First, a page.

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“Home Invasion with Alligators” Michael & Shawn Rasmussen Talk ‘Crawl’

“Home Invasion with Alligators” Michael & Shawn Rasmussen Talk ‘Crawl’
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Brothers in real life as well as screenwriting partners, Michael and Shawn Rasmussen have worked with horror movie veterans like John Carpenter and Sam Raimi to elevate their work. The Brothers Rasmussen sat down with Creative Screenwriting Magazine to discuss the inspiration behind writing their lastest horror movie Crawl. Crawl is directed by Alexandre Aja (The Hills Have Eyes) and stars Kaya Scodelario (The Maze Runner) and Barry Pepper (True Grit).

How do you take Jaws and put it in a house?” mused Michael Rasmussen. “When I first graduated from college, I moved to Florida. There was a canal behind our building and I would see alligators in there. I found it strange how we coexisted with those animals down there. There was also a hurricane that hit at the time and these elements were all new to me.” This experience from decades before shaped the initial concept. Like many films, the premise for Crawl came from a “what if?” scenario.

We’ve got some other friends at Cape Florida who were always really cavalier about hurricanes,” added screenwriter Shawn Rasmussen. “They always said they had no plans to leave their houses, despite the storm. This was ten years ago though. It seems like storms are worse now, so people are less likely to wait them out.”

That was where the seed for the film was planted, but three and a half years ago, we talked about a girl being stuck in a crawl space with an alligator during a hurricane and that was the simple pitch I gave to Shawn,” recalled Michael. “That’s where the idea really came to life.

Inspired by Jaws, Hitchcock and The Shallows, Shawn said, “as screenwriters, you hear ideas that have been done before, so when Michael pitched it to me, it sort of stressed me out. We did some research to see if a film had been set in a crawlspace and it hadn’t. We knew the idea of a crawlspace was unique and it would resonate with people.

Creative Screenwriting Magazine

Michael & Shawn Rasmussen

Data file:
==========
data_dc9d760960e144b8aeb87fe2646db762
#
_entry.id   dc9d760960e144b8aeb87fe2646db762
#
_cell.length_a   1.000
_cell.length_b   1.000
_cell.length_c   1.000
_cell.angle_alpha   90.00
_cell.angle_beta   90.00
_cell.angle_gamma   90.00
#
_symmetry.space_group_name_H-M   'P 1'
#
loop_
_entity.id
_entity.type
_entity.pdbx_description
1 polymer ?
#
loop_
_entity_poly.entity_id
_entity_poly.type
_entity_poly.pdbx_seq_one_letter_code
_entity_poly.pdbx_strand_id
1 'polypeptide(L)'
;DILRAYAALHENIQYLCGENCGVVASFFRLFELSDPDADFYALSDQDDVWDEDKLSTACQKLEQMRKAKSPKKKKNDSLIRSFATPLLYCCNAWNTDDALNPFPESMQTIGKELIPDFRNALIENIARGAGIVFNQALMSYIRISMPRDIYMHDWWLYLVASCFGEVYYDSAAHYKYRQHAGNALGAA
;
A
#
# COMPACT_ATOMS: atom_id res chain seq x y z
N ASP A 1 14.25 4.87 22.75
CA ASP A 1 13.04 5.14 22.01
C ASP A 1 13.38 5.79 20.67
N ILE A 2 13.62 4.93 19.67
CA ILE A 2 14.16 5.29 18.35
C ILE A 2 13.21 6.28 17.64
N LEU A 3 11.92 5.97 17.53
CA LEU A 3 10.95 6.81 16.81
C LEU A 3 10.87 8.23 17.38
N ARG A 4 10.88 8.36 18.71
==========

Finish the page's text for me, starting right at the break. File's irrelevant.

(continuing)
Pitching a Unique Idea

It was as simple as the logline,” said the writing team. A young woman, while attempting to save her father during a category 5 hurricane, finds herself trapped in a flooding house and must fight for her life against alligators.

The simplicity of the story caught the eye of Jake Wagner from Good Fear Film + Management and eventually went up the flagpole to Ghost House Pictures and Sam Raimi (The Evil Dead). “We spent six months writing the script, then we reached out for representation.

The spec script and the killer logline got the ball rolling and after three or four revisions, the script fell on the desk of Raimi as another producer. “The original spec was very contained in one location. When Alexandre Aja got on board, it was clear he couldn’t film the script as written. He said it could be bigger.”

The original script was set mainly in the crawl space, so it was reduced to the first two Acts. Then the writers came up with an expanded Act III. “Once he said we should become bigger, it lost a little of its original qualities, so we had to dial it back and make it more grounded [for the shooting script].

This could have been a sci-fi movie, but we wanted it to have real characters battling a real adversary. These are real alligators. They’re not mutants, aliens or some fictional monsters. The people are working class and the girl is a grad student, so this is also a real scenario that could happen tomorrow. It’s a home invasion film, where the invaders are alligators. A story of survival.

I think horror works best when they feel authentic and the characters are not cardboard cut-outs. They need to explore three-dimensional characters that had something to work out in an extreme situation. Haley and Dave were trapped under the house, but also trapped together, where they were forced to solve their issues.”

Raimi, who got Crawl set up at Paramount, focused on the character aspects of the movie. The relationship between the father-daughter had to feel authentic and be a self-contained story, even if you removed the storm and the alligators. There needed to be a family drama, mixed with the exceptional situation of survival.

Michael and Shawn Rasmussen discovered that Director Alexandre Aja wanted to work with Sam Raimi ever since he worked with Wes Craven on The Hills Have Eyes. This was their chance to finally work together.